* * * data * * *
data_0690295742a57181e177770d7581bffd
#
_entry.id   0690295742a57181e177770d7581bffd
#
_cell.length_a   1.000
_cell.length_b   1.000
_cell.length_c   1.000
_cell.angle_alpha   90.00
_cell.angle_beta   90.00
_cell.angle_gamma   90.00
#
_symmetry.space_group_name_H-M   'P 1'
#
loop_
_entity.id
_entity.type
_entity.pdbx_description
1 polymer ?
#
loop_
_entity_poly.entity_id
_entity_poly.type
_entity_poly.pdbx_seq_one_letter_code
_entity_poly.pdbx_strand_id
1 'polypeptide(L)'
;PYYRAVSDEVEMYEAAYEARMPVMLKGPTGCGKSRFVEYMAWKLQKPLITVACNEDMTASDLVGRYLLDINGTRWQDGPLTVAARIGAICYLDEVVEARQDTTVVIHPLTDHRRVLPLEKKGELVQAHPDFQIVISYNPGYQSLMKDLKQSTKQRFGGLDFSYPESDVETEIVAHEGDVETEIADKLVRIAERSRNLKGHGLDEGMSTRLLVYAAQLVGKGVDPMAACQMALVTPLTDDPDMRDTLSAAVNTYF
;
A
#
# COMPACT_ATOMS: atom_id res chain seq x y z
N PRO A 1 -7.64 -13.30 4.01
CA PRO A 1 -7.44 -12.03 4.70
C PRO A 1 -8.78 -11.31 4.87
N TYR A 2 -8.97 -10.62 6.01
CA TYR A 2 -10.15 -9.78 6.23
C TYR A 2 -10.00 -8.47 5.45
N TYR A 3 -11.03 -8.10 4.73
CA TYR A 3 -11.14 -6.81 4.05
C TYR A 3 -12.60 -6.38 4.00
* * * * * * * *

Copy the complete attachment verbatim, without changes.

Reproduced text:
data_0690295742a57181e177770d7581bffd
#
_entry.id   0690295742a57181e177770d7581bffd
#
_cell.length_a   1.000
_cell.length_b   1.000
_cell.length_c   1.000
_cell.angle_alpha   90.00
_cell.angle_beta   90.00
_cell.angle_gamma   90.00
#
_symmetry.space_group_name_H-M   'P 1'
#
loop_
_entity.id
_entity.type
_entity.pdbx_description
1 polymer ?
#
loop_
_entity_poly.entity_id
_entity_poly.type
_entity_poly.pdbx_seq_one_letter_code
_entity_poly.pdbx_strand_id
1 'polypeptide(L)'
;PYYRAVSDEVEMYEAAYEARMPVMLKGPTGCGKSRFVEYMAWKLQKPLITVACNEDMTASDLVGRYLLDINGTRWQDGPLTVAARIGAICYLDEVVEARQDTTVVIHPLTDHRRVLPLEKKGELVQAHPDFQIVISYNPGYQSLMKDLKQSTKQRFGGLDFSYPESDVETEIVAHEGDVETEIADKLVRIAERSRNLKGHGLDEGMSTRLLVYAAQLVGKGVDPMAACQMALVTPLTDDPDMRDTLSAAVNTYF
;
A
#
# COMPACT_ATOMS: atom_id res chain seq x y z
N PRO A 1 -7.64 -13.30 4.01
CA PRO A 1 -7.44 -12.03 4.70
C PRO A 1 -8.78 -11.31 4.87
N TYR A 2 -8.97 -10.62 6.01
CA TYR A 2 -10.15 -9.78 6.23
C TYR A 2 -10.00 -8.47 5.45
N TYR A 3 -11.03 -8.10 4.73
CA TYR A 3 -11.14 -6.81 4.05
C TYR A 3 -12.60 -6.38 4.00